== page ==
Balsamic Chicken

I first had this chicken at a family friend’s friends house. She was our next-door neighbor at my grandparent’s house and even in High School, I was always in awe of her garden. Which was always a weird thing to my friends who’d I bring with me, I’d always agree to a garden tour because she always had interesting things in there. Weird vegetables, edible flowers, almost anything that her “chef friend” would use, and she’d use these in her home cooking, which I found inspiring. Her “chef friend” made this dish when she then made us, and I remember more than anything how easy but impressive it can be. The original recipe was for chicken tenders, and it was just a balsamic reduction, it was very good, but me being me I took the idea and made it my own. I used dark meat so it doesn’t dry out, I added caramelized onions to add a bit of sweet and to add a bit of texture to the sauce, I finished it with butter to make the sauce velvety as I did in culinary school, and lastly, I’d serve it on top of spinach because balsamic and spinach are perfect together.

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Balsamic Chicken

Yield 4 servings

2 Pounds bone-in skin-on Chicken thighs

2 large Onions, thinly sliced

1T Sugar

2T Butter (divided)

1/2c Balsamic Chicken

1c Chicken Stock

To Start: Like Julia Child says, dry your meat. We want a good color and you can’t get that with wet meat.

Step One:  Season your chicken with salt and pepper and in a medium high heated pan add a little oil and brown the chicken skin side down until golden brown. If the chicken sticks to the pan it’s not that you didn’t use enough oil it’s that it’s not ready to flip. Brown both sides and remove from pan.

Step Two: Either remove or add oil to the pan depending on how much fat was rendered from the chicken, should be about a tablespoon. Add all the onions, seasoning with salt and stirring while the liquid in the onions are being released and scrapping up the fawn (browned bits of chicken). If there is a milky liquid around the onions and all the fawn is has released, cover the pan stirring every few minutes until the onions are tender. Once they are extremely tender remove lid and let whatever liquid is there cook away. Once the liquid is gone add 1/2 the butter, sugar and cook stirring until onions are deep a caramel color.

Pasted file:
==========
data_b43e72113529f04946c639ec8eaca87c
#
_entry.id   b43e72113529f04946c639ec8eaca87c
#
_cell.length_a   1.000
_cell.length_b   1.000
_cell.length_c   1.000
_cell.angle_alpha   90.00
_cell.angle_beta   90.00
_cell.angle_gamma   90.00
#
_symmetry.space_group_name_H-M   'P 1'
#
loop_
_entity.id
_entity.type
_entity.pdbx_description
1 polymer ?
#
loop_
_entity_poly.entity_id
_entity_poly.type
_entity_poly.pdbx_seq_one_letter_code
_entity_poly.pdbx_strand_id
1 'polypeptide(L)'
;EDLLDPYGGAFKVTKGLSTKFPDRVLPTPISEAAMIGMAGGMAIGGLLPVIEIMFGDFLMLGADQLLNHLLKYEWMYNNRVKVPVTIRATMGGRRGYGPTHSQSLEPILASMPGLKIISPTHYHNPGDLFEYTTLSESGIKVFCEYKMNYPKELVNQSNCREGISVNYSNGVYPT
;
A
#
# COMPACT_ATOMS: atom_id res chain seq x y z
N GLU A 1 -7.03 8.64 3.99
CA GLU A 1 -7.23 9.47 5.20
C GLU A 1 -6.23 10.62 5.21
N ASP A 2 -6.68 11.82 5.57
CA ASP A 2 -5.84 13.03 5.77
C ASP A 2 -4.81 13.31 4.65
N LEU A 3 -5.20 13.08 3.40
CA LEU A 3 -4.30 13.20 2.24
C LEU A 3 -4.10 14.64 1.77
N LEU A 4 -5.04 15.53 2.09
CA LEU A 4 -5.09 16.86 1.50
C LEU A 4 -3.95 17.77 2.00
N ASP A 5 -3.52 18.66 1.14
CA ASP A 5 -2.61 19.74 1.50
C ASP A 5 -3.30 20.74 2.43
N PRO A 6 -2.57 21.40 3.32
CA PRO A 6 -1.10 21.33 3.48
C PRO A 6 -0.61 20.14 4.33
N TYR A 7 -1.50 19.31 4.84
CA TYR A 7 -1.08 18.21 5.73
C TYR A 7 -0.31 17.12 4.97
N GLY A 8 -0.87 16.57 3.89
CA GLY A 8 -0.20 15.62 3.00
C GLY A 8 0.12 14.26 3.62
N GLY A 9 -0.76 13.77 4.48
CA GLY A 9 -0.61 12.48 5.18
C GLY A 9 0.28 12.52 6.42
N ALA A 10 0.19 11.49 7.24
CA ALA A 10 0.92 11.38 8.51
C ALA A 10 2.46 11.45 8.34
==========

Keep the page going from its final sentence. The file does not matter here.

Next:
Step Three: Once the onions are caramelized turn on your fan (you’ll thank me for this!)  add the balsamic vinegar. cook down the balsamic until it has reduced to about 1/2 the volume and add the chicken stock and nestle the chicken skin side up back to the pan. Cover and let cook until the chicken is cooked through. Flipping the chicken once about 2/3rds of the way cooked.

To Finish: Remove chicken from the sauce taste for salt and finish with butter. This will make the sauce come together and have a velvety consistency. Serve on top of creamed spinach or risotto making sure there is enough sauce to cover everything.

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One thought

  1. I’m gonna try this yumster. I will be deboning the skin on thighs because it’s easy as hell to do.

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